Why so few eggs?

Discussion in 'Chicken Behaviors and Egglaying' started by redhd077, Aug 15, 2011.

  1. redhd077

    redhd077 Chillin' With My Peeps

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    Mar 11, 2011
    south eastern, ID
    Hey yall. I have a question. I have a flock of 22 chickens, and about the last month my eggs when from 6-7 eggs down to 3 or 4. I can't figure it out. Here is some info on my little flock.

    We have 5 white leg horn hens (alittle over a year old), 2 golden sex link hens (not sure how old they are), 1 black austrolop hen ( alittle over a year), 3 barrock hens ( a little over a year). We also have a golden sex link rooster and a barrock rooster.



    Then we have 3 rhode island red hens and one rooster that are about 17 weeks old. We also have 5 mixed breeds that are almost 14 weeks old.

    We feed a mix of scrach grain and layer. They are free range durning the day. They weather here is about 70-80 sometimes hotter, but it hasn't been over that for quite a few weeks. I usally don't let them out to free range until about noon....when they should be done laying. I have found a few "secret nests" in the past, but can seem to locate on lately.


    ANy help or advice is welcomed! Thanks
     
  2. Jeffross1968

    Jeffross1968 Chillin' With My Peeps

    May 14, 2011
    Smoky Mountains
    I'd keep them in from free ranging for 2 days and see what you get. Have you seen an increase in feathers laying around? Time for the fall molt, and they typically slow way down or stop during molt. How much scratch do they get every day? If it's a good percentage, I'd lay off the scratch for a while and see what happens. Scratch, from what I've read, does not have the necessary protein content. Then again, either does grass but whatever. Those are a few ideas on what could be going on...
     
  3. Bravo

    Bravo Chillin' With My Peeps

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    Aug 24, 2009
    CA
    The weather, ranging and diet may be causing your decrease in egg production.

    Usually in the summer when it is really hot, production goes down. Also, I have found when they have room to roam, suddenly foraging and dust-bathing are all paramount to egg laying LOL. My girls turn into a bunch of free loaders when they are ranging around my yard (and I've got all the secret nesting spaces covered too).

    I have a lot of Marans in my flock and because they are bigger, they seem to require a higher protein content. I feed 20% pellets, black oil sunflower seeds, hydrated cat food and I cut out scratch completley. They've been doing very well on this and production is exponentially better.

    Hope this helps!
     
  4. Fred's Hens

    Fred's Hens Chicken Obsessed Premium Member

    Agree with other posters. If the heat isn't above 90, and they aren't molting, then the production with those ages and breeds should be much better.

    Thus, they might be laying offsite. Keep them enclosed or in an enclosed run for a week and see if your production jumps. I also think the diet is somewhat suspect. Scratch is what it is, mixed grains with a combined protein of 8% on average. That amount keep chickens alive, but doesn't allow for egg production with a high protein diet. A 50/50 blend of 8% scratch and 16% layer reduces the total to 12% protein. Normally, ranging for bugs and worms can make up that difference, but it depends on the environment.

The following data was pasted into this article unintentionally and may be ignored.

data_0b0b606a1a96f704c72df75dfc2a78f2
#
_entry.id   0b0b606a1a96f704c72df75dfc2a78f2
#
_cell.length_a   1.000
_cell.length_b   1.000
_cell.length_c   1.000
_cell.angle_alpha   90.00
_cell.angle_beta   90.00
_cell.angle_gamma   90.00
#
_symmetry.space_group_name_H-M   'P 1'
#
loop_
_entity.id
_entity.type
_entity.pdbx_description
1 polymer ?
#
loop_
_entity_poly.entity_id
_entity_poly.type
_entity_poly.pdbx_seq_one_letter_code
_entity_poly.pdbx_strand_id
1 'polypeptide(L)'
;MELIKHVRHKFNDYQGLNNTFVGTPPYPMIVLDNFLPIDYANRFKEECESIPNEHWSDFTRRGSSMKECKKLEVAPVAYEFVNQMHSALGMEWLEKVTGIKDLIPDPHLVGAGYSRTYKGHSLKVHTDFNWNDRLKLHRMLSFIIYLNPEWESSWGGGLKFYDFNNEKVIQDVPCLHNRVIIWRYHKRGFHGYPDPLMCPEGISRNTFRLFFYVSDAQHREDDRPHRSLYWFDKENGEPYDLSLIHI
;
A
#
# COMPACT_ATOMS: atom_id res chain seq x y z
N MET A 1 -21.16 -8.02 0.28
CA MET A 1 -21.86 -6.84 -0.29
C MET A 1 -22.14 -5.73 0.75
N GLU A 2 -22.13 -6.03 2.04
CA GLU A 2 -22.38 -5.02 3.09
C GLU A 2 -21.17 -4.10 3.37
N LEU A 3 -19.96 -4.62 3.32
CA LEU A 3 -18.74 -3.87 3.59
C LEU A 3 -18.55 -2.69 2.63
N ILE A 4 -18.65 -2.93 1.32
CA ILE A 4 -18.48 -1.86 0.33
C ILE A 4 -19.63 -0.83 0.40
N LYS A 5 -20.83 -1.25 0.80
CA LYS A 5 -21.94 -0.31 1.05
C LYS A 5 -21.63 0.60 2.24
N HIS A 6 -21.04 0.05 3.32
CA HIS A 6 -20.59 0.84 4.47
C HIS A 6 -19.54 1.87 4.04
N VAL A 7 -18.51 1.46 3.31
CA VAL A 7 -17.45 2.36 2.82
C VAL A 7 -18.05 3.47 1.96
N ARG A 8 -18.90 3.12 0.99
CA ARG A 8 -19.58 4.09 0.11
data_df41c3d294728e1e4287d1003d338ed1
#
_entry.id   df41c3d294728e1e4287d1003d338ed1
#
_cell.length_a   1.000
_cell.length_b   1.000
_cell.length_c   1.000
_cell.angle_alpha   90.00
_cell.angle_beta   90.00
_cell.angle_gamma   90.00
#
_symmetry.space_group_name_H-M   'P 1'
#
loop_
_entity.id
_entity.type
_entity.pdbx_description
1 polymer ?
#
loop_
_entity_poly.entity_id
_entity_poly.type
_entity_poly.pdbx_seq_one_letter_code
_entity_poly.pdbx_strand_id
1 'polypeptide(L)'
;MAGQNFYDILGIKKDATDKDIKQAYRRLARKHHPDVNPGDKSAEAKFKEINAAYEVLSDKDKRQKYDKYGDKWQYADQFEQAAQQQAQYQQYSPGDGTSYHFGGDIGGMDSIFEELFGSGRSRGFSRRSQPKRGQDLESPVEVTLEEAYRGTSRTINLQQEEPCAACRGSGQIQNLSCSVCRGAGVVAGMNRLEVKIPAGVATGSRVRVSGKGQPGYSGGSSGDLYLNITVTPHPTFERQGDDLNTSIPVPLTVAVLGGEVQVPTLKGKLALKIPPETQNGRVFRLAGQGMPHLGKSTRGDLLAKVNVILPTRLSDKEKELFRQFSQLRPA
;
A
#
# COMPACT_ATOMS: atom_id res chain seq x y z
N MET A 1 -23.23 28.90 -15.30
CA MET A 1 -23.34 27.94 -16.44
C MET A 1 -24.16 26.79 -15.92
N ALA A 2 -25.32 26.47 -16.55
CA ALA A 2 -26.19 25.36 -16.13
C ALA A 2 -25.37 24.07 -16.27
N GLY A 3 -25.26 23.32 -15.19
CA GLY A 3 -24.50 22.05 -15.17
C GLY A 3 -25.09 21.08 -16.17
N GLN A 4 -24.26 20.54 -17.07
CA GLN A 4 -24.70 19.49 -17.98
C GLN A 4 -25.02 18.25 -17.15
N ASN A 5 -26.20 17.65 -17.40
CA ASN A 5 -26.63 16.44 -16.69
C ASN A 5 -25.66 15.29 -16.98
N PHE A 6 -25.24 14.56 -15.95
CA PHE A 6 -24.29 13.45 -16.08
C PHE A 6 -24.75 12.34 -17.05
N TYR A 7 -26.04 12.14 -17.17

Last edited: Aug 15, 2011
  5. redhd077

    redhd077 Chillin' With My Peeps

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    109
    Mar 11, 2011
    south eastern, ID
    Well a week ago we left on thursday morning and came back on sunday evening and we had 17 eggs....and i think 2 got broken and ate. So it maybe they are laying somewhere else. We don't have a chicken run, we just always let them free range...which there is alot of places to look for eggs! Any tips or tricks on how I can get them to not lay else where? I guess i will leave them lock up for the next day or two and see what happens. I don't know if I have ever know if our chickens where molting. Haven't notice to may more feathers, but get 22 chickens and ya have alot of feathers. LOL
     
  6. Fred's Hens

    Fred's Hens Chicken Obsessed Premium Member

    Since many chickens lay before noon, after a day or two kept in, the next step is to not "release the hounds" until noon. That is also helpful in "training" them to lay in the box provided. Best regards.
     
  7. redhd077

    redhd077 Chillin' With My Peeps

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    109
    Mar 11, 2011
    south eastern, ID
    Fred's Hens :

    Since many chickens lay before noon, after a day or two kept in, the next step is to not "release the hounds" until noon. That is also helpful in "training" them to lay in the box provided. Best regards.

    I usally don't let them out until after noon. So i kept them locked up all day yesterday and i still only got 4 eggs, so i was thinking maybe they are molting, then I left them locked up again today and bam! 6 eggs today. So whats the deal?!​
     

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